This is one of the largest lakes in the country and is internationally renowned for the large number and variety of breeding wildfowl. At least 16 species of duck have been recorded breeding around the shores and many islands of the lake and its outflowing river, the Laxá. The most numerous wildfowl species at Myvatn are Eurasian Wigeon, Tufted Duck and Greater Scaup. Other common species include Mallard, Eurasian Teal, Common (or Black) Scoter, Long-tailed Duck, Red-breasted Merganser and a major Icelandic speciality, Barrow’s Goldeneye (a species largely restricted to northwestern North America that in Europe only occurs here). Harlequin Duck reaches its highest breeding density in Iceland on the incredibly picturesque rushing Laxá River and we will spend some time watching them shooting the rapids here. Harlequin Duck is also joined here by a few pairs of Goosander (or Common Merganser).
Other scarcer breeders include Gadwall, Northern Pintail, Northern Shoveler and Common Pochard. A few species of wildfowl also occur regularly on the lake without breeding. The Common Goldeneye is not infrequent and a handful of males are normally resident on the lake. One or two American Wigeon occur most years, but they can be very difficult to find during the height of the breeding season. Ring-necked Duck and Ruddy Duck are almost annual visitors. Greylag Goose is a fairly common breeder in the Myvatn area, especially in the marshes south of the lake.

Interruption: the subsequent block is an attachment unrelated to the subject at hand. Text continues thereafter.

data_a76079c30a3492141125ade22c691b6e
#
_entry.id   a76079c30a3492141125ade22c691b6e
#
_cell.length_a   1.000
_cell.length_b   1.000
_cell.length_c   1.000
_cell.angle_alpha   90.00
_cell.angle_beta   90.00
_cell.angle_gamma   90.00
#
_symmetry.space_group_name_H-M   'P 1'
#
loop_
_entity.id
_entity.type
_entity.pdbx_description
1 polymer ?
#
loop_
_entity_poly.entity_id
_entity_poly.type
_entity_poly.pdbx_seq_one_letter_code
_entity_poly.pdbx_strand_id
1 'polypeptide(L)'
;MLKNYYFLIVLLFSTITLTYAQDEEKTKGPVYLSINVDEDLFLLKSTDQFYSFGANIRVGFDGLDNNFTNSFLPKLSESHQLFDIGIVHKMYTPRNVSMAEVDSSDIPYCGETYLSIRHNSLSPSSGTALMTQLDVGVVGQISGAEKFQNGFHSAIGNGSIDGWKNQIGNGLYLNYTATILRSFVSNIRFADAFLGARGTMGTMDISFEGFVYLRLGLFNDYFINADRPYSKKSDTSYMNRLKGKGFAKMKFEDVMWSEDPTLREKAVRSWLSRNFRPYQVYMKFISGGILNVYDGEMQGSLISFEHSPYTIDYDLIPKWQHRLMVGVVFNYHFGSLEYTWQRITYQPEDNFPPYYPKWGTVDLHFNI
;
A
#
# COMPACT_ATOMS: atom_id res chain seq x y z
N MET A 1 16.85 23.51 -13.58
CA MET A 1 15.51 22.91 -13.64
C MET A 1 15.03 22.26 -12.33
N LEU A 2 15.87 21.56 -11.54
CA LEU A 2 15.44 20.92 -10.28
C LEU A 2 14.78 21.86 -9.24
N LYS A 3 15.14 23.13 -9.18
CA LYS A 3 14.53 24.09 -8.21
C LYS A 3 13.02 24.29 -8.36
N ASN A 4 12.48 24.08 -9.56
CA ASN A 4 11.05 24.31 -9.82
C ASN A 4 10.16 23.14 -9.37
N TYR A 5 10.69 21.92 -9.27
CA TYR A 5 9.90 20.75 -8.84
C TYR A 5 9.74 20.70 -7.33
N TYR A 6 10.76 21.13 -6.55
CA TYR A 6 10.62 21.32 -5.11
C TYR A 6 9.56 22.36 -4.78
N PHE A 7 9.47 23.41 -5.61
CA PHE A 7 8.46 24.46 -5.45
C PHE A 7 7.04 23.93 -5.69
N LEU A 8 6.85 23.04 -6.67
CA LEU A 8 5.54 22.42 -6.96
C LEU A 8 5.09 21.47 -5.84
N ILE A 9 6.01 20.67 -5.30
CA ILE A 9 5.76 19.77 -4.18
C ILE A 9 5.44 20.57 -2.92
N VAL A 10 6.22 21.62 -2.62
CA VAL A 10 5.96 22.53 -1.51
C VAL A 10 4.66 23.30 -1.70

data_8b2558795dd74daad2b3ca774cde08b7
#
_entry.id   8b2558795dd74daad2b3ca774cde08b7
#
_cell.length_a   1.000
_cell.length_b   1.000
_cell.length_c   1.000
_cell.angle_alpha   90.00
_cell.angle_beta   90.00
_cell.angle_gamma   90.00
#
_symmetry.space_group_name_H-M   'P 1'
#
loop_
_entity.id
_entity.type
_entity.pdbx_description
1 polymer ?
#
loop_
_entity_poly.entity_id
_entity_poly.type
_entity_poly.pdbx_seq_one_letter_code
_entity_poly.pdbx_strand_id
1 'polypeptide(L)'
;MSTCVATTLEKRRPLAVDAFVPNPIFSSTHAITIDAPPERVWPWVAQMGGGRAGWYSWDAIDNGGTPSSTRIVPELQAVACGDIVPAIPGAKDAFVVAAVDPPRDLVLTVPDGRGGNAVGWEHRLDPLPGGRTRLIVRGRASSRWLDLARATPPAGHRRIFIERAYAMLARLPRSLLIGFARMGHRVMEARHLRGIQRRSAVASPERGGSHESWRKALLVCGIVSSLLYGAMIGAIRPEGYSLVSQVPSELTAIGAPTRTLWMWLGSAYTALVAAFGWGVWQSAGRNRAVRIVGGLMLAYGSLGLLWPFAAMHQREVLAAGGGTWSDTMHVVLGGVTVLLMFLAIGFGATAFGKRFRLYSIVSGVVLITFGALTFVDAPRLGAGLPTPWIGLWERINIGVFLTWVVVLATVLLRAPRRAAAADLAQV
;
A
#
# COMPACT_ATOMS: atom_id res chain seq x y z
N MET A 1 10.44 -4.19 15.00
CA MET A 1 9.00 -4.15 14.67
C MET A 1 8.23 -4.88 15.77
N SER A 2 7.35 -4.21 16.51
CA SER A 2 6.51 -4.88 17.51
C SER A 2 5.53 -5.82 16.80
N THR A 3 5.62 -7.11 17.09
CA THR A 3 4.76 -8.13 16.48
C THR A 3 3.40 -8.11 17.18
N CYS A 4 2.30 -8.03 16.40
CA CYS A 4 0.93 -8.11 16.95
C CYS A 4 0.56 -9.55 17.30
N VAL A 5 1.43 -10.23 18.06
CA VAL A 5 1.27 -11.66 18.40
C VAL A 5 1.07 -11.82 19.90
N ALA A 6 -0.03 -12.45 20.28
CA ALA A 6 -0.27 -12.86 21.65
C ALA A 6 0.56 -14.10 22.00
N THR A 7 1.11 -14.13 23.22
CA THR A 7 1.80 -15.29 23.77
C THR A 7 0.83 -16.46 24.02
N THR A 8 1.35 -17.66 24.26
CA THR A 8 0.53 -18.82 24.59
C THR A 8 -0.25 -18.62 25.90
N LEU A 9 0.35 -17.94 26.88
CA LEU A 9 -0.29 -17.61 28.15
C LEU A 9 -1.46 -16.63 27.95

Many other birds can be seen on or around the lake. Two or three pairs of Great Northern Divers (or Common Loons) nest at Myvatn along with over 200 pairs of Horned (or Slavonian) Grebes; the former is yet another species that only breeds in Europe in Iceland. A few pairs of Gyr Falcon are resident in the Myvatn area and this is the best place in the country for seeing this splendid falcon. Merlins are not common but may be seen perched on fence posts or telegraph poles or chasing the numerous Meadow Pipits and Snow Buntings.
Great Skuas breed along the coast to the north of Myvatn and we will visit a remote colony dotted across a remote and windswept lava flow. We should not need to search too hard for the skuas as they will be only too keen to come and take a look at the intruders in their realm. Although more commonly seen in southern Iceland, Arctic Skuas (or Parasitic Jaegers) are sometimes observed in the vicinity of the lake and occasionally breed.